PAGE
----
“I believed you!” Antonia said, the words steaming out from between clenched front teeth.  “You had so many patients with the Russian flu, you had to sleep at the clinic.  And if Olga Feodora Bodganevich hadn’t come by for her flu shot, I would still be in the truthless dark.  I came here, knowing how deeply you love this place.  Now you will die in it.  The press will headline this story ‘Zhivago Closes Practice Due to Murder.’ and the lead paragraph stated simply, ‘Yesterday noted doctor Yuri of Trashaponic Road in Moscow was retired from the medical occupation when his wife Antonia zhivogged him with a century’s old scimitar.  The murder weapon was found at the scene of the double murder, jutting from the cleavage of her deceased husband’s lover at this point unidentified.’ “
“I can explain everything,” Yuri said in the tinny voice of a street beggar.  “I came here to defrost our country estate so the two of us, Toni, could come in early spring, have a picnic in the main salon, reminisce about the old pre-Lenin days.”
“And this slut?”
“She’s one of my patients who recently lost both her parents in a blood purge.  It’s driven her quite insane.”  Then he gestured towards the pink naked Lara.  “I was all ready to give her a physical examination when you happened to walk in.”
Yuri’s last words.
Antonia, true to her word, zhivogged Zhivago down the middle like a ripe Ukranian watermelon.  
From Lara’s blanched lips white vapor puffed away like a train running late.  In her blue eyes, the white flecks were gone.  Only tears now.  The widow Antonia, still in hacking mode, light-footed her way towards the naked bimbo, sidestepping the geyser of red-hot blood gushing like borscht from the cavity of Yuri’s chest, painting the ice floor red as the new flag.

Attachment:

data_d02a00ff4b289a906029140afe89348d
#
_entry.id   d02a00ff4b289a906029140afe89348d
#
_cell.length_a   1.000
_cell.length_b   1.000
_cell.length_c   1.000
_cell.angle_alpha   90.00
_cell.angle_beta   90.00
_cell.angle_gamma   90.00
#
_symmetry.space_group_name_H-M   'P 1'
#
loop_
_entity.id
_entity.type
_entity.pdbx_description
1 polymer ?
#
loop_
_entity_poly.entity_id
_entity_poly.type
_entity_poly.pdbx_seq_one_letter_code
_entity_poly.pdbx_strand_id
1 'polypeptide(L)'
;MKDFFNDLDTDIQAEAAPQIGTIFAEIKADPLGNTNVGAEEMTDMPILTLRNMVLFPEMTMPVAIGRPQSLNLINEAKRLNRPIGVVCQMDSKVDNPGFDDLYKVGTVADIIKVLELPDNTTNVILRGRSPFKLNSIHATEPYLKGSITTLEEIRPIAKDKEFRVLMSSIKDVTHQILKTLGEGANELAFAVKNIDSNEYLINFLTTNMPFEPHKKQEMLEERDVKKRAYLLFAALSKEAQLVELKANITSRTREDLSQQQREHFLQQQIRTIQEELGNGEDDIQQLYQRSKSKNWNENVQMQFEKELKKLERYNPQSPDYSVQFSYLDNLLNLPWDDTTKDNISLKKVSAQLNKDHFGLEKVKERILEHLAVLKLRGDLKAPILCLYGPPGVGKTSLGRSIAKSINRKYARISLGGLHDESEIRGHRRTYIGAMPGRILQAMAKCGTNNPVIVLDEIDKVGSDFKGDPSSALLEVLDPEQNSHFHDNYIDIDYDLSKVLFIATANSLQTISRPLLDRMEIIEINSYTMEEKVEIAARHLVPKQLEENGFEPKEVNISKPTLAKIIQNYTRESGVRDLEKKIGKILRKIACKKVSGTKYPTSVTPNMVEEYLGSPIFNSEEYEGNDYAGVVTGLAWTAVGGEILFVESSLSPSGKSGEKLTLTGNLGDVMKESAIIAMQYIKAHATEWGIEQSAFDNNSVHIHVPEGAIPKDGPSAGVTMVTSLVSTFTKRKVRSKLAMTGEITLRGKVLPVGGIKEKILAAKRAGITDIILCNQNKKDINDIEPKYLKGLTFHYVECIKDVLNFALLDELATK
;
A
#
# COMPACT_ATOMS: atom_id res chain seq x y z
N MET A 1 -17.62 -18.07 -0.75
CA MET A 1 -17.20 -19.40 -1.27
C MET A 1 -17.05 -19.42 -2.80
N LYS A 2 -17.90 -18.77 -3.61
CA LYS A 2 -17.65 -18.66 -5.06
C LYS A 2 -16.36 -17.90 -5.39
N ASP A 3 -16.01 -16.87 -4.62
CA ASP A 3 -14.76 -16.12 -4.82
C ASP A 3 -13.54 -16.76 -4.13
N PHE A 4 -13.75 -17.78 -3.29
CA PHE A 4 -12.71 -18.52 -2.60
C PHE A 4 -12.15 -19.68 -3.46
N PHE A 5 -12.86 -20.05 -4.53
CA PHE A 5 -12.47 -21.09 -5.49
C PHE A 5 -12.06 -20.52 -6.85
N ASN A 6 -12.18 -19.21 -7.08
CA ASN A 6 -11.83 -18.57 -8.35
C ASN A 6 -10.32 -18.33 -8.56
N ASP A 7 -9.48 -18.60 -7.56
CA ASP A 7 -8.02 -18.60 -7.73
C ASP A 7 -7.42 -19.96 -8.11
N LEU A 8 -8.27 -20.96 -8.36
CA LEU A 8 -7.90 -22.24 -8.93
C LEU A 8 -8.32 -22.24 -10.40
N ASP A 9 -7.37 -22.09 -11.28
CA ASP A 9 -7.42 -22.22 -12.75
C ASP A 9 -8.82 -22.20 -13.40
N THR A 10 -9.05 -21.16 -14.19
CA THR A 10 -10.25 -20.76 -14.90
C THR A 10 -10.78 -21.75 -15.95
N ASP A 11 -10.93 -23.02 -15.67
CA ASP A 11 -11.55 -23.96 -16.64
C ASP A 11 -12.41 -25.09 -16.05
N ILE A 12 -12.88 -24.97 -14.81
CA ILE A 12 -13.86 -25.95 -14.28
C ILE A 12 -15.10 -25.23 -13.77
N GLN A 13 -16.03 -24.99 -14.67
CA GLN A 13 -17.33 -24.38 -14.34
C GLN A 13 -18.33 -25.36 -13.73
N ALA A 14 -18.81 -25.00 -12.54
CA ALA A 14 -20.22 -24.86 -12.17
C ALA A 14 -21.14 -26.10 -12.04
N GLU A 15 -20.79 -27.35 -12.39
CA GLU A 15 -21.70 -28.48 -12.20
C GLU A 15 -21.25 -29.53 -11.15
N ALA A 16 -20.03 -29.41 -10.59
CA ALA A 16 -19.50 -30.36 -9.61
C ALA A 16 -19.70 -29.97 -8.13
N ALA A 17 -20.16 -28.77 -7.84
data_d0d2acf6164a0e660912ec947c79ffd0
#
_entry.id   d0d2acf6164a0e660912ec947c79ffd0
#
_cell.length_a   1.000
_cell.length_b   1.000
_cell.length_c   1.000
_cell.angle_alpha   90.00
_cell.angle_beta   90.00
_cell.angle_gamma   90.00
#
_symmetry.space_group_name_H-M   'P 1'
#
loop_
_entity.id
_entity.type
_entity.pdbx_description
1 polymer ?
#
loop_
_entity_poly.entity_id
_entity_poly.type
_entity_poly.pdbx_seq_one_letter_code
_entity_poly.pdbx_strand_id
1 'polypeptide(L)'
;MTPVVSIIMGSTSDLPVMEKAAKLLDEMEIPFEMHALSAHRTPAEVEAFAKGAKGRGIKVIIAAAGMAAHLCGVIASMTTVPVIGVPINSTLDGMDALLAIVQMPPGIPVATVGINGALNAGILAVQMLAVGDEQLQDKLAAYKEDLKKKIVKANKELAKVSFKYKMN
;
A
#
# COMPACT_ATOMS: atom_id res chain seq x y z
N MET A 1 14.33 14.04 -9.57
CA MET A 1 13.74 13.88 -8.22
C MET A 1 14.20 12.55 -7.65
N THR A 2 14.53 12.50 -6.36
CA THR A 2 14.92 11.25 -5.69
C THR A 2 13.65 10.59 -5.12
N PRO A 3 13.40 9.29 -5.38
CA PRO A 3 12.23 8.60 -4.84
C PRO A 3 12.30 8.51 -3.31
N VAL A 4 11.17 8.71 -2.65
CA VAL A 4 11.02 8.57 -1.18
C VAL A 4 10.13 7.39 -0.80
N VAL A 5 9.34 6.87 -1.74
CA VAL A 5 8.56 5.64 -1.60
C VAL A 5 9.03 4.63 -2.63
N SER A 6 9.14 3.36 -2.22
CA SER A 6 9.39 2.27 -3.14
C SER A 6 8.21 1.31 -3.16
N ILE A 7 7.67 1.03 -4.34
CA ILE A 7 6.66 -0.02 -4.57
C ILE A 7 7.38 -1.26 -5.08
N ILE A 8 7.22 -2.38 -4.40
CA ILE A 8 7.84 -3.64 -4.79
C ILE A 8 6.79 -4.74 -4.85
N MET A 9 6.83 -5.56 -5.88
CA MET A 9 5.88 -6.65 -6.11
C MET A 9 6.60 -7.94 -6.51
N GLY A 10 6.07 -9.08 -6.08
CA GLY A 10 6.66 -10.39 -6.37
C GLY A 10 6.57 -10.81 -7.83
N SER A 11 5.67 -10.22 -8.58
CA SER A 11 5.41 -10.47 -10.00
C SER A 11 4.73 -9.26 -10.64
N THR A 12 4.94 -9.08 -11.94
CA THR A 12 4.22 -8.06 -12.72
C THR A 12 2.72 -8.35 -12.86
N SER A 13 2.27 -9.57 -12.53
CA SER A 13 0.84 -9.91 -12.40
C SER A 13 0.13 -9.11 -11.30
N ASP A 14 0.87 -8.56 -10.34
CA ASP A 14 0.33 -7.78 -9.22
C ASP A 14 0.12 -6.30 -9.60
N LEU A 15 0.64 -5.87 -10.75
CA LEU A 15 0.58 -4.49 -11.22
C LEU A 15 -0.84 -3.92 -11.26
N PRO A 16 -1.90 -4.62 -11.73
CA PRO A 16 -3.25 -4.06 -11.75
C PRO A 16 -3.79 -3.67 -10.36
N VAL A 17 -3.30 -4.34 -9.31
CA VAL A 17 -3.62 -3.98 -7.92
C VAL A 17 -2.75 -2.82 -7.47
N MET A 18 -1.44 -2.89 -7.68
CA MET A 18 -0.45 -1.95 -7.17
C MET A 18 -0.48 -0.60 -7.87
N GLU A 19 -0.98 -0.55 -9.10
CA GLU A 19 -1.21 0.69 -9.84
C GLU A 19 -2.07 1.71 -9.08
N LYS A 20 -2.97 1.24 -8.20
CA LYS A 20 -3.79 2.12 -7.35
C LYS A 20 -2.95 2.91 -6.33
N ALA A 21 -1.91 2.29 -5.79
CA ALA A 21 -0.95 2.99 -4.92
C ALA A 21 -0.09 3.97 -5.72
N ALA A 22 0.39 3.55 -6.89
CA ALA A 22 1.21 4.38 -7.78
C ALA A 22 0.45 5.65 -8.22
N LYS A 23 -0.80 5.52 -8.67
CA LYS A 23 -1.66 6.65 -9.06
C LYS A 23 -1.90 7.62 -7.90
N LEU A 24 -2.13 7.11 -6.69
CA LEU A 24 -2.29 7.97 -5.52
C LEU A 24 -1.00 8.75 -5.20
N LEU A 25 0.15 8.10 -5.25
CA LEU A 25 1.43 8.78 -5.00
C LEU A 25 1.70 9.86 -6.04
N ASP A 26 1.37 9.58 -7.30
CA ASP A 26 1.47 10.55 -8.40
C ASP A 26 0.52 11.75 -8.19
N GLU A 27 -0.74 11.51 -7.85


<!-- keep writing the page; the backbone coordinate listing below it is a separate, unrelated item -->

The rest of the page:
Back in Moscow, Lenin was experiencing a senile moment.  “Is the revolution over?” he asked his wife.  Stalin was hot to Trotsky and Yuri’s patients were still patiently waiting for their flu shots in a long clinic line across the street from a long breadline.
Antonia sat at the dining room table, wondering if tomorrow would bring several more inches of snow.  Should I wait here for spring? She thought,  or go home and report my husband missing?  She returned the scimitar to its hiding place under the mat, took the reins of Yuri’s dogsled, and mushed them home.  In mid-ride, she tore her return train ticket and tossed it like snowflakes into the bitter cold air.